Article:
New River Gorge National Park – October 4, 2021

Yesterday the weather forecast was for rain all day, and wonderment, no rain and party cloudy today. This made it quite easy to see an optimal amount of the park in one day.

We started at the Canyon Rim Visitor Center at the north end of the park as it runs along the New River. The New River drops 750 feet in 50 miles, creating a premier whitewater rafting stretch. This river is one of the oldest rivers in the world, pre-dating the Appalachian Mountains. Definitely should be a National Park, not just a National River and Preserve, which it became in 1978. In 2020 it was renamed a National Park, with National River being its main feature. The other focal point is the New River Gorge bridge spanning the river within, which is the third highest bridge at 876 feet and the longest span in the Western Hemisphere. It is impressive.

A view of the New River from the Visitor Center early morning
View of the New River Gorge Bridge from the overlook

We took way too many pictures of the bridge from different angles. There is a road that goes to the bottom of the gorge, crossing over the river and taking you up the other side. Beautiful drive and interesting to be at the bottom and look back up at the bridge too.

The National Park ranger also suggested a hike – the Endless Wall Trail. Only 2.5 miles through the forest and out to Diamond Point overlook of the river and the bridge. The trees are continuing changing into their beautiful Fall clothing, the hike was easy, there were few people on the trail, and those who were there were experienced hikers and a joy to be with. Nice.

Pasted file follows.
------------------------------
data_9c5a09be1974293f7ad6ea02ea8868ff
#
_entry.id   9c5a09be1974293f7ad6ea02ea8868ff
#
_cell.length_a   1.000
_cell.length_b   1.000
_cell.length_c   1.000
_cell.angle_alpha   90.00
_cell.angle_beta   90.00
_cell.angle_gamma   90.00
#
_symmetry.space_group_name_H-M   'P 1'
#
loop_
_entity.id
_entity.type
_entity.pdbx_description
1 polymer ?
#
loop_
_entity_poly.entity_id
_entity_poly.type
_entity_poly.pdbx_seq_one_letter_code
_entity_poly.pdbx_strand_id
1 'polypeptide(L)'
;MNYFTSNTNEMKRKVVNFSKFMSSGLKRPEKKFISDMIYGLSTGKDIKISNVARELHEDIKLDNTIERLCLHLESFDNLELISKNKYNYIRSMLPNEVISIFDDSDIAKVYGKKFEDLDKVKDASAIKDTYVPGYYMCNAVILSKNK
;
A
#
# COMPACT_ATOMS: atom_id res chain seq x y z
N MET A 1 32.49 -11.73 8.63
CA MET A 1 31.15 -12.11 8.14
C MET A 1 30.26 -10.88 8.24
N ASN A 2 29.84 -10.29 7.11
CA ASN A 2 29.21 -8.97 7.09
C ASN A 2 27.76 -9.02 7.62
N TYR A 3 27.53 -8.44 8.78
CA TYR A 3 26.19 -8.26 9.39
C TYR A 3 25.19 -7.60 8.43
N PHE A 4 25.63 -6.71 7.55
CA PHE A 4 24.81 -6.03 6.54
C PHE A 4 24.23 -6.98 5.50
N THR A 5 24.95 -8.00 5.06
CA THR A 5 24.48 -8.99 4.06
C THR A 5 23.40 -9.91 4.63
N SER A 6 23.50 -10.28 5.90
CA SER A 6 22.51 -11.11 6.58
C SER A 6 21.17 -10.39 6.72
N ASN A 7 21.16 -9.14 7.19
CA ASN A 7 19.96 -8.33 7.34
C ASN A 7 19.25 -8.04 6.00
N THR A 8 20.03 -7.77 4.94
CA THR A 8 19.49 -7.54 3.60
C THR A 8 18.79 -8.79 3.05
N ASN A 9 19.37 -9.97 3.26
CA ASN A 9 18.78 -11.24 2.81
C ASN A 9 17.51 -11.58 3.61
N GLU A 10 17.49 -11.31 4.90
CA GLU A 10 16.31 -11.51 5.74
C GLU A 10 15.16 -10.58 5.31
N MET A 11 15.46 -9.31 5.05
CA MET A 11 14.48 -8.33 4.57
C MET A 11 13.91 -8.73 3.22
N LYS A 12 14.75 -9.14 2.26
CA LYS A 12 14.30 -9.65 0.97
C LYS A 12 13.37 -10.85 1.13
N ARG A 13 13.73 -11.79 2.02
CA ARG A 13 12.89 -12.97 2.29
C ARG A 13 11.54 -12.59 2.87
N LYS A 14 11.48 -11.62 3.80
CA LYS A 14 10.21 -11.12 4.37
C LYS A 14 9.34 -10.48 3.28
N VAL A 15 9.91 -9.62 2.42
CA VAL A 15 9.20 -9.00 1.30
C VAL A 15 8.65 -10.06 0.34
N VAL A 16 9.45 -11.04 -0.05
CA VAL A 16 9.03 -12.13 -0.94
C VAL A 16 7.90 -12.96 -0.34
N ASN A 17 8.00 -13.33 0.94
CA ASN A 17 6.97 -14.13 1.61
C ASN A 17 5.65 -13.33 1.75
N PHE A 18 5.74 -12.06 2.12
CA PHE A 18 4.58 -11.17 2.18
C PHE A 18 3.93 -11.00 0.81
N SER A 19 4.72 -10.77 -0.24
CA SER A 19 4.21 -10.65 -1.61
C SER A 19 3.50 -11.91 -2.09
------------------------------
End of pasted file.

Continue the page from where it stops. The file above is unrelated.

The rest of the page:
Pictures below taken at the Overlook at Diamond Point.

Our next stop in the park is the historic town of Thurmond, WV, a stop on the rail line during the coal mining area and now a stop on the Amtrak line from Washington DC to Chicago. The town was a big center for steam engines and was thriving until steam engines were replaced in the 1940’s by diesels. The National Park is now restoring and stabilizing the remaining buildings. the drive to the town is down a 6 mile winding road through the hills and then across an old bridge over the river. Again, worth a visit.

Thurmond Train Depot

One additional area of the National Park is a must – Grandview. There is a small visitor center, hiking trails and the amazing overlook of the bend in the New River.

Now for the Grandview picture…….

Back to our hotel for the evening. We see a group on the corner waving American flags and shouting for cars to honk. These folks are real Patriots ….they are upset about the mandates recently put in affect relating to Covid-19 vaccines. I stopped to talk to a few of them….some nurses and family and friends supporting them. We live in interesting times.

This was our 63rd and presumably final National Park to visit. That’s because there are only 63 National Parks in existence. This is the second time however that we visited “the last National Park,” and we assume, God willing, there will be future last National Parks. We hear that Ocmulgee Mounds in Georgia may be the next…

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